• @SibbsGambling Having said that writing "submitted to Nature" in your CV is silly and perhaps counterproductive, I'll now draw the inference that it's also silly to submit a paper to Nature just so you can write "submitted to Nature" in your CV. I imagine some people might do it, but I can't imagine they'll get any benefit from it, especially since Nature is probably pretty quick to reject slip-shod work. – Andreas Blass Nov 9 '15 at 12:00
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    I view "in preparation" to mean it's fair game for me to ask you very rigorous questions about the research in an interview. If the paper isn't near a full draft, then you are probably going to have a rough time of it. However, if the research is indeed good work, then this does allow me to ask you questions you can answer well, so I see value in early career researchers [less than 10 total publications] placing this on a CV. – WetlabStudent Nov 9 '15 at 14:08
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    @AndreasBlass: I think Sibbs' point was difference. Say a postdoc is applying for tenure-track jobs, and they have a joint publication on the arXiv with a very senior colleague who has published many papers. If I knew that the paper was submitted to JAMS or the Annals of Math or Publ. IHÉS, I would infer that the senior coauthor must have a high opinion of the work, or they would not have wasted those journals' time. (Of course, this information is much better communicated in a letter of reference.) – Tom Church Nov 9 '15 at 21:03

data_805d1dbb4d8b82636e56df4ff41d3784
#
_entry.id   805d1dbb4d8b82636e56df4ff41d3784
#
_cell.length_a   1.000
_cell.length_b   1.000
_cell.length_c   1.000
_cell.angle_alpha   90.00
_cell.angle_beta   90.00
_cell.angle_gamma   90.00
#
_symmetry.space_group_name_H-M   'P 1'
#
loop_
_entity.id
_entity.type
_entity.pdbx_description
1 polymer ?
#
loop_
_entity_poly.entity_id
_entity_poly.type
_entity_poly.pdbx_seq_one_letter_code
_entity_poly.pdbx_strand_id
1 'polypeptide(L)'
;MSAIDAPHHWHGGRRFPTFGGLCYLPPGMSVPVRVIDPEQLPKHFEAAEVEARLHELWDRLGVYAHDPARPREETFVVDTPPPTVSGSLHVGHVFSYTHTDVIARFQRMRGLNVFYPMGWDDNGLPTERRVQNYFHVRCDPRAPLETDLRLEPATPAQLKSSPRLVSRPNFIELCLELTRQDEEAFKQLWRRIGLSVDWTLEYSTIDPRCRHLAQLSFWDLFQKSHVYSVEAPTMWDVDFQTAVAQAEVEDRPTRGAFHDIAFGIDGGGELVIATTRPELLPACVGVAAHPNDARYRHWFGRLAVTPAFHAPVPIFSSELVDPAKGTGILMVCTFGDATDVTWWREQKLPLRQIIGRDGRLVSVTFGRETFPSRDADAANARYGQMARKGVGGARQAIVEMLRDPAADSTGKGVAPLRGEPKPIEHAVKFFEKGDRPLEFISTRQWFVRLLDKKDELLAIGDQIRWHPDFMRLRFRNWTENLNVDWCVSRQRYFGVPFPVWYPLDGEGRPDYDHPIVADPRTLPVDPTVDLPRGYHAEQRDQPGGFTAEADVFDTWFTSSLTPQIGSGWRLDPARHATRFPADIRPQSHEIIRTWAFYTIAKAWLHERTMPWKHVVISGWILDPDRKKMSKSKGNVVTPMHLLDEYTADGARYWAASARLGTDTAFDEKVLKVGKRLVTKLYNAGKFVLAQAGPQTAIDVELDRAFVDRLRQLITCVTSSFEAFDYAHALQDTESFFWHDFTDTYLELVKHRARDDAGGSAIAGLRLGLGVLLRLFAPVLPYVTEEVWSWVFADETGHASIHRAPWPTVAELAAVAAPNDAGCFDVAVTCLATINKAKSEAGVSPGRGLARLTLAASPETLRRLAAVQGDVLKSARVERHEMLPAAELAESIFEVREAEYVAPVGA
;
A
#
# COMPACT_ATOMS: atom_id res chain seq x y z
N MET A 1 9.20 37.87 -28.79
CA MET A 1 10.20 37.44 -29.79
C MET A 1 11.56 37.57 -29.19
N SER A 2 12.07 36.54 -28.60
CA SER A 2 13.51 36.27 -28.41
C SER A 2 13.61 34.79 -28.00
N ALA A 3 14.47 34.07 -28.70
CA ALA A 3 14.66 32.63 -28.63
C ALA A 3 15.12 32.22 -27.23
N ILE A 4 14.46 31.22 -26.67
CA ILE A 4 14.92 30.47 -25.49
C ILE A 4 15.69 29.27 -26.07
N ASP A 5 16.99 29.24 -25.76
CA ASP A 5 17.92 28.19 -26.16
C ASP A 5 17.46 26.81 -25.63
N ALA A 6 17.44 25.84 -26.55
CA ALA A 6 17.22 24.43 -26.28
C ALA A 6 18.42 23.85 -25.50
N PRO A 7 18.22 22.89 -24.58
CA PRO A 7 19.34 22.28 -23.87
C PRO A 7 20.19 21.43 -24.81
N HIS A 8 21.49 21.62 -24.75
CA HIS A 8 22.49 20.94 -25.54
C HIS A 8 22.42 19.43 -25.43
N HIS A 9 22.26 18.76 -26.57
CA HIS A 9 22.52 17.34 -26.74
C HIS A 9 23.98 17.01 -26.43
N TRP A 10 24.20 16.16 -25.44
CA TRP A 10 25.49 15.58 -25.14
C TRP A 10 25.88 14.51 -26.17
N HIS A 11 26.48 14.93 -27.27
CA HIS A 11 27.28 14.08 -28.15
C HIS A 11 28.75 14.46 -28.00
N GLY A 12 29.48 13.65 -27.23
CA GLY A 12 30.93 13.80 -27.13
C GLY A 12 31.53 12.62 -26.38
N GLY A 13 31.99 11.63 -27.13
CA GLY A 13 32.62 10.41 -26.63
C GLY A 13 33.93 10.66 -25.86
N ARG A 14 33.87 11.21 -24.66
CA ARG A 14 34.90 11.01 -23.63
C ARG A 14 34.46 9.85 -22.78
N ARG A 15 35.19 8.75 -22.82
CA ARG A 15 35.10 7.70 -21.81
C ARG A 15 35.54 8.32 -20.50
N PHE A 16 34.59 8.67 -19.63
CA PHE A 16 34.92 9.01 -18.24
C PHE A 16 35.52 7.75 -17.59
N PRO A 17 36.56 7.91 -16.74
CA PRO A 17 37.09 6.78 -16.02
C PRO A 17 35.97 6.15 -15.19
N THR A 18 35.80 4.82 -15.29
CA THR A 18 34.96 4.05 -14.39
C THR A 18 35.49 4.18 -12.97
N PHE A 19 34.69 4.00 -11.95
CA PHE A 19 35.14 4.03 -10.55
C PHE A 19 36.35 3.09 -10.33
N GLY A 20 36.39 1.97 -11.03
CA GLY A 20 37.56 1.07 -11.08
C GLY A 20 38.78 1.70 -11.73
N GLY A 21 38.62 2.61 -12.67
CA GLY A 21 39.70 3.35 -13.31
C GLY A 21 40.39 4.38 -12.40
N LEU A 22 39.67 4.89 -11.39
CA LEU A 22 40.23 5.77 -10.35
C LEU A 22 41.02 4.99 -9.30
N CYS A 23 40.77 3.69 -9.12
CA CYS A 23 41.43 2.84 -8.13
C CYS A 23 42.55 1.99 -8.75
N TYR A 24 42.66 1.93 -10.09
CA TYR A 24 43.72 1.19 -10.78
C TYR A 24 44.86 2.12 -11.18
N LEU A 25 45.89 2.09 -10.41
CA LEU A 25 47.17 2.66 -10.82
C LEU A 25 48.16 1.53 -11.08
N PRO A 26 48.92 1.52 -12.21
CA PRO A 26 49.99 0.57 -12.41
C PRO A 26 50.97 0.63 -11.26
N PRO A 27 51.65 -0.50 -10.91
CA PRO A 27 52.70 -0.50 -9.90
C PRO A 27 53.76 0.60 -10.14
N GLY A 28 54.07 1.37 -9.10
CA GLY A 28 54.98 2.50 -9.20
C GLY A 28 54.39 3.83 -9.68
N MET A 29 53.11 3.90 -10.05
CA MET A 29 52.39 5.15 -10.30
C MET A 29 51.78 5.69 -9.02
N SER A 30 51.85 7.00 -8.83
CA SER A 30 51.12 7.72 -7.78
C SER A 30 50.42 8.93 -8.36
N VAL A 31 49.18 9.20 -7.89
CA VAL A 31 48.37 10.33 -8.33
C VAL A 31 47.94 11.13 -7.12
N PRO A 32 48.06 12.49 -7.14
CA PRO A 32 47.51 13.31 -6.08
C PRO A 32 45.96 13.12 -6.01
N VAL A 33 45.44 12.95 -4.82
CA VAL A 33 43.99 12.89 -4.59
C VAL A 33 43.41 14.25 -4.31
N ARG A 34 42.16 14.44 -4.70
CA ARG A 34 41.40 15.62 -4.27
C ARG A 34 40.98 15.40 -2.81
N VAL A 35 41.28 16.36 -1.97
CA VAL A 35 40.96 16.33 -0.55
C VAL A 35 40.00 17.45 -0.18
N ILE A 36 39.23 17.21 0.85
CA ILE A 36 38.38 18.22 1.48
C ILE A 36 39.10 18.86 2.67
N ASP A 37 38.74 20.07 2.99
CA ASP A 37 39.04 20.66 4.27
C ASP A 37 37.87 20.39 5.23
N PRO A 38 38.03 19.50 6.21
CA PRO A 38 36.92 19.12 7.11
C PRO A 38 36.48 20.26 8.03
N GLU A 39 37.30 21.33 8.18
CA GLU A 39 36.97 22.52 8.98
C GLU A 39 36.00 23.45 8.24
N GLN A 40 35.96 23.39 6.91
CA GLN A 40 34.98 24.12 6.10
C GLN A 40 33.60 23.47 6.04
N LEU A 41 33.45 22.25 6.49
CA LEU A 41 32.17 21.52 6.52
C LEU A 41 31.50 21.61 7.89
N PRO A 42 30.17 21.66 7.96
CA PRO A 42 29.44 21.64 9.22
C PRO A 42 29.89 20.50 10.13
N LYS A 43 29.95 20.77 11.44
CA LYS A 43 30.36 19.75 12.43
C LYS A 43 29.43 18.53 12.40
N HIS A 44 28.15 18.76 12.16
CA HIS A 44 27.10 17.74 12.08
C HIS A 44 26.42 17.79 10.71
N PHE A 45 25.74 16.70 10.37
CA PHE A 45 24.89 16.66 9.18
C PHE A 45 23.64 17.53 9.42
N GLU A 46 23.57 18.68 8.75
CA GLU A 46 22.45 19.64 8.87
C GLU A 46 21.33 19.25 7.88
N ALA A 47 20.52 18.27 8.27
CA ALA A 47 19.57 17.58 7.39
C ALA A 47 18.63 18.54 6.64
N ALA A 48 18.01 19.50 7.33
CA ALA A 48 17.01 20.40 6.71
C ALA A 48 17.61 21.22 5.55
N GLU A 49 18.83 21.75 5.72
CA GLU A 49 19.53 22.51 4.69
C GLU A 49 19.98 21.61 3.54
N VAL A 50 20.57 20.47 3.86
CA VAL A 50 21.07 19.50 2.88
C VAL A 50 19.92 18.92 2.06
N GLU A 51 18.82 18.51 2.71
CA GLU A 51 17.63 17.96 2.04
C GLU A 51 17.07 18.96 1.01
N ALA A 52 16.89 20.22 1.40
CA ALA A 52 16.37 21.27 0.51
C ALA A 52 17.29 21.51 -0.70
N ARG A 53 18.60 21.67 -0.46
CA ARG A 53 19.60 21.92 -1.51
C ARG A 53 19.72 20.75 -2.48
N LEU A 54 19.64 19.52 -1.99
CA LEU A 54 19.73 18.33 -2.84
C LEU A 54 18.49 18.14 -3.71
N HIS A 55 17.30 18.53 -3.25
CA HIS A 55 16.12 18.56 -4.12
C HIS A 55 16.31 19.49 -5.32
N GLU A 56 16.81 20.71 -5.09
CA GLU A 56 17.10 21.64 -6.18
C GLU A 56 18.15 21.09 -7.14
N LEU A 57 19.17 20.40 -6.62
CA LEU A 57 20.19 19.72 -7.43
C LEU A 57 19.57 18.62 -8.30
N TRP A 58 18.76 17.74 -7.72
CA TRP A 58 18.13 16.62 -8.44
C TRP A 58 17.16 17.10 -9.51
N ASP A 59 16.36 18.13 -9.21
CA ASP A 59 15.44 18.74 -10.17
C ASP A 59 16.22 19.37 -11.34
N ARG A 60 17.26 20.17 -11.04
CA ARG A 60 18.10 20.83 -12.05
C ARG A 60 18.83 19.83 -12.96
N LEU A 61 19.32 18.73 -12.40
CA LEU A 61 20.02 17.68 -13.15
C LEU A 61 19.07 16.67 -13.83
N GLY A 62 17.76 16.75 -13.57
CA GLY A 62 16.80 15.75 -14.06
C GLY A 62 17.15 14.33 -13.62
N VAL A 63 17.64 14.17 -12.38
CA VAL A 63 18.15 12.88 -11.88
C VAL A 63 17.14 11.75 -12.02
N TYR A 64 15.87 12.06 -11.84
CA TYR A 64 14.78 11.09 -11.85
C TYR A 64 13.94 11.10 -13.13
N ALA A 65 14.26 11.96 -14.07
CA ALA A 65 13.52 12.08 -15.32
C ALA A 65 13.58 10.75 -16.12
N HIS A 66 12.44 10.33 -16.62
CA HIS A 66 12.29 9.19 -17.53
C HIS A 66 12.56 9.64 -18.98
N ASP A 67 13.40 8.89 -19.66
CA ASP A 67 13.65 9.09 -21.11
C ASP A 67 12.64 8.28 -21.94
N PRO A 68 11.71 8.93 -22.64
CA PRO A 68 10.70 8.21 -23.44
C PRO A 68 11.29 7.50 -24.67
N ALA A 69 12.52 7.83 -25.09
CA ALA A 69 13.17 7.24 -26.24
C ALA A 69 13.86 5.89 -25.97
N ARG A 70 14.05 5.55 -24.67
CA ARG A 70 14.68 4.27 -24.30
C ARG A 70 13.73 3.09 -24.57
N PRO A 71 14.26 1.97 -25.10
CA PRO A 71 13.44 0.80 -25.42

5

As mentioned by Chris White, there are field-dependents habits that one should follow unless one really knows what one is doing. Independently of the reasons a community comes up with such habits, not following them may be frowned upon pretty easily.

In maths, the habit is not to list the name of journals before acceptance, but to list preprints. Listing papers in preparation is done by some, but not all.

In any case, if you have a stellar paper and you want people evaluating your record to be aware of that, write things neatly in your research statement and on your web site: it might do more good than saying that your paper is submitted to the Journal of Upper Snobiness. I like to have a small web page for each of my paper explaining what's in it, and it can be the place to talk about a particular achievement (make your case clear without being too presumptuous - a delicate equilibrium).